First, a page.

The leaders of Massachusetts’ largest nonprofit hospitals continue to collect seven-figure pay packages, and many earned big raises in 2016, according to federal tax filings released Wednesday.
Among chief executives of large hospitals and health systems, Dr. David Torchiana topped the list. Torchiana, CEO of the state’s largest hospital system, Partners HealthCare, earned total compensation of $4.7 million in 2016, including a base salary of $2.1 million. That was his first full year in the job.
Another Partners employee earned more: Dr. Ron M. Walls, chief operating officer at one of Partners’ largest hospitals, Brigham and Women’s, received more than $5 million in total compensation. The bulk of that came through Walls’s company retirement plan, and some of it was previously reported, according to Partners.
Hospitals are among the largest businesses in Massachusetts, many of them employing thousands of employees and collecting hundreds of millions or even billions of dollars in revenue.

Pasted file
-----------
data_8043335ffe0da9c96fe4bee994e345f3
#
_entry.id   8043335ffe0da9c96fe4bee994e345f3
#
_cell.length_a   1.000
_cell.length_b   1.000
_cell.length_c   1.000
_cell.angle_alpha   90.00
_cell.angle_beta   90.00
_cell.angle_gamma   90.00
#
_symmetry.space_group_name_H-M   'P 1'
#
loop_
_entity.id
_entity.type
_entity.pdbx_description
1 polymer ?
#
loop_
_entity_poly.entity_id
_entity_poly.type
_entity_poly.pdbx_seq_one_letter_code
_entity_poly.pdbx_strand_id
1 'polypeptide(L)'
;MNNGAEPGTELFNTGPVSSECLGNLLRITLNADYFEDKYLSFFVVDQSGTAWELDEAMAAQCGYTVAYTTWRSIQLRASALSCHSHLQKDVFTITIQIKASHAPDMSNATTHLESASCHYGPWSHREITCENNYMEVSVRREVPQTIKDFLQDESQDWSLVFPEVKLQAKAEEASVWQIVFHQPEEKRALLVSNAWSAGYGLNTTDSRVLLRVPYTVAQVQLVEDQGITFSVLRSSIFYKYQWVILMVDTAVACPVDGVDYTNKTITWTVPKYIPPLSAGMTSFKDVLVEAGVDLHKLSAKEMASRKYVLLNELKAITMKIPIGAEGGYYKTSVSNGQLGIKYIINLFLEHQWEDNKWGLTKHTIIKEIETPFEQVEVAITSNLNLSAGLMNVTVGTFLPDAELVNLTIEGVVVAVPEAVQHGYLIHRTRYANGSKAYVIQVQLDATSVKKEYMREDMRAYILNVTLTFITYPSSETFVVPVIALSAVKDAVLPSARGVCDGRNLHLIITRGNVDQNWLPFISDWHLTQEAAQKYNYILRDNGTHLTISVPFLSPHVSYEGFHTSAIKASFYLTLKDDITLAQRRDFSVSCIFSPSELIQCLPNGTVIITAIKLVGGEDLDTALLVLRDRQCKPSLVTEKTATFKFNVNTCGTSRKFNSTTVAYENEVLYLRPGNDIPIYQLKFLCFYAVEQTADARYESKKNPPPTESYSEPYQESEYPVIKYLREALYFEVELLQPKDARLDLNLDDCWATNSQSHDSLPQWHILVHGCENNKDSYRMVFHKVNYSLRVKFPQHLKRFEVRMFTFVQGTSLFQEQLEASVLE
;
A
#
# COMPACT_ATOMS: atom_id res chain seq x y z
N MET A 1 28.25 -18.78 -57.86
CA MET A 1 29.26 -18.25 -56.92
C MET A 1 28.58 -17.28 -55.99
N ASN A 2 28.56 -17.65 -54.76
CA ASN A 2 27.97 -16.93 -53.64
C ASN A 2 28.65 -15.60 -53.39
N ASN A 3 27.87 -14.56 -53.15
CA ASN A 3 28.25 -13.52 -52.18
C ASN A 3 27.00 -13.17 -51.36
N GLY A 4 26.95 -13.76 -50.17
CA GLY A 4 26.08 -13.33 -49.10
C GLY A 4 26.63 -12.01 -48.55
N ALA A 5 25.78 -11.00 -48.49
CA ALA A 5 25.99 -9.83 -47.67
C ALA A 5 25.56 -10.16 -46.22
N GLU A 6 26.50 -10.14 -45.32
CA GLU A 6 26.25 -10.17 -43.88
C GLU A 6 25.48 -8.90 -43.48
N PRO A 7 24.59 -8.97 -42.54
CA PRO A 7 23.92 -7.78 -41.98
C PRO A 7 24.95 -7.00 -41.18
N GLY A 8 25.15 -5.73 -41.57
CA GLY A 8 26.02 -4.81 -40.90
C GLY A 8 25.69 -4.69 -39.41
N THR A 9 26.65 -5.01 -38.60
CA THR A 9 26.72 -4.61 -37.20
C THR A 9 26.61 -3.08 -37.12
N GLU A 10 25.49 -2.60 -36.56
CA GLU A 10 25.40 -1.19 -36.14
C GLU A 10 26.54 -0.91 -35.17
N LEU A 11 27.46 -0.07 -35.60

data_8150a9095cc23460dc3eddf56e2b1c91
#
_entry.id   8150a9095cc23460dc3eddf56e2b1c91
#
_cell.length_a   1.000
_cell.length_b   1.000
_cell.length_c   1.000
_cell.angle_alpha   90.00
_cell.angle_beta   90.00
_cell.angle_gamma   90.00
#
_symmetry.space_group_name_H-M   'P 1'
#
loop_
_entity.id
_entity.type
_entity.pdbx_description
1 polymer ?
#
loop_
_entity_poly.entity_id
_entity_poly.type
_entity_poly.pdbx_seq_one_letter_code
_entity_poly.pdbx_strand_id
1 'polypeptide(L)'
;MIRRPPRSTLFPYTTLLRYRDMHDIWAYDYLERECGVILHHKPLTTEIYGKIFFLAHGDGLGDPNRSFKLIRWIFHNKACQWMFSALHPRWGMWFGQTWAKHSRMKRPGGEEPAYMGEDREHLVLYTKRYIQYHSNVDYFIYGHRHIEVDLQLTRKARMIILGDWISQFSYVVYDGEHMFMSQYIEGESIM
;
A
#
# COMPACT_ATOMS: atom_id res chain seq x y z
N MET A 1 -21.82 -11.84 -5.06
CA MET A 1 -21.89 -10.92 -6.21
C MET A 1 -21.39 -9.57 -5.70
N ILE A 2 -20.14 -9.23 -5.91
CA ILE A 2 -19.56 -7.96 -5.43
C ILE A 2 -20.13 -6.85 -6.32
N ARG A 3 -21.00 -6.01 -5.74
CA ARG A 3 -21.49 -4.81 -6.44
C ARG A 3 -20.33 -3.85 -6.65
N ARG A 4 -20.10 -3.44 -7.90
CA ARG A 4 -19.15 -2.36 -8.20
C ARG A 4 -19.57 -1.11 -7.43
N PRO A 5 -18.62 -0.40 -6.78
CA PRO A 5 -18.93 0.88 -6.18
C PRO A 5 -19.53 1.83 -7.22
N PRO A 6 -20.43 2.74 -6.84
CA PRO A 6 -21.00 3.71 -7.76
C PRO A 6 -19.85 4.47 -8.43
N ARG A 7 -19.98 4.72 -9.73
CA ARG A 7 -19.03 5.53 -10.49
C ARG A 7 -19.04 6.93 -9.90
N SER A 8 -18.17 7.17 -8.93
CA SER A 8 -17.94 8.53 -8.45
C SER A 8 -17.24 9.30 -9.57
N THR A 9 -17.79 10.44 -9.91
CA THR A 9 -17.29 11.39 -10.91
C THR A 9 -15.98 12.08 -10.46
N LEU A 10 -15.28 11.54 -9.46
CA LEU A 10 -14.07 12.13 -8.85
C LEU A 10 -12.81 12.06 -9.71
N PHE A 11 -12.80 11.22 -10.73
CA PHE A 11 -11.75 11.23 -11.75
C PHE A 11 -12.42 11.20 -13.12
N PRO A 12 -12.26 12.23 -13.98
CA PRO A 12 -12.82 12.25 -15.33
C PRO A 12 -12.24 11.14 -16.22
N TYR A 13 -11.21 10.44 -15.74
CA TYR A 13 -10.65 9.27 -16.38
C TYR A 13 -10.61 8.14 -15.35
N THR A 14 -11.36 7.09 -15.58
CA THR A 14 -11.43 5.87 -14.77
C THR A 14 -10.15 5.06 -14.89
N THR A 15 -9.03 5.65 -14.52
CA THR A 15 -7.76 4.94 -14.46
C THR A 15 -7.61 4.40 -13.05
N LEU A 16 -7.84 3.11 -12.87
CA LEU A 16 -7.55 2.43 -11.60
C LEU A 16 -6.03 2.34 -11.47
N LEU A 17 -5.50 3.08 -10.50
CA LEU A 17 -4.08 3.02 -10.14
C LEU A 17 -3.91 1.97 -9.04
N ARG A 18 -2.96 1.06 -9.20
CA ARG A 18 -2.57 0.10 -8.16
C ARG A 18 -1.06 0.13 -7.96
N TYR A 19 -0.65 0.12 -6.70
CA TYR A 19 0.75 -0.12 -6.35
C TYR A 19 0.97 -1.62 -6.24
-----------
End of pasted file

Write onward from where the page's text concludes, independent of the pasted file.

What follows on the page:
Most hospitals in the state are structured as nonprofits and must report what they pay top employees. The numbers lag by more than a year.
Partners uses a performance-based compensation system “that is competitive with other academic medical centers here in Boston and across the nation,” board chairman Scott Sperling said in a statement. “The competition for excellent managers and leaders is especially strong at this time,” he said.
Normand Deschene, CEO of Wellforce, the parent company of Tufts Medical Center and Lowell General Hospital, earned nearly $3.9 million in total compensation, including a salary of about $904,000. The rest came from retirement benefits and other pay.
Dana-Farber Cancer Institute paid two CEOs in 2016. Its longtime chief executive, Dr. Edward J. Benz Jr., stepped down that September, and Dr. Laurie Glimcher was CEO for the remaining three months of the year.
Glimcher earned about $900,000 in total compensation for that time, including a base salary of about $378,000.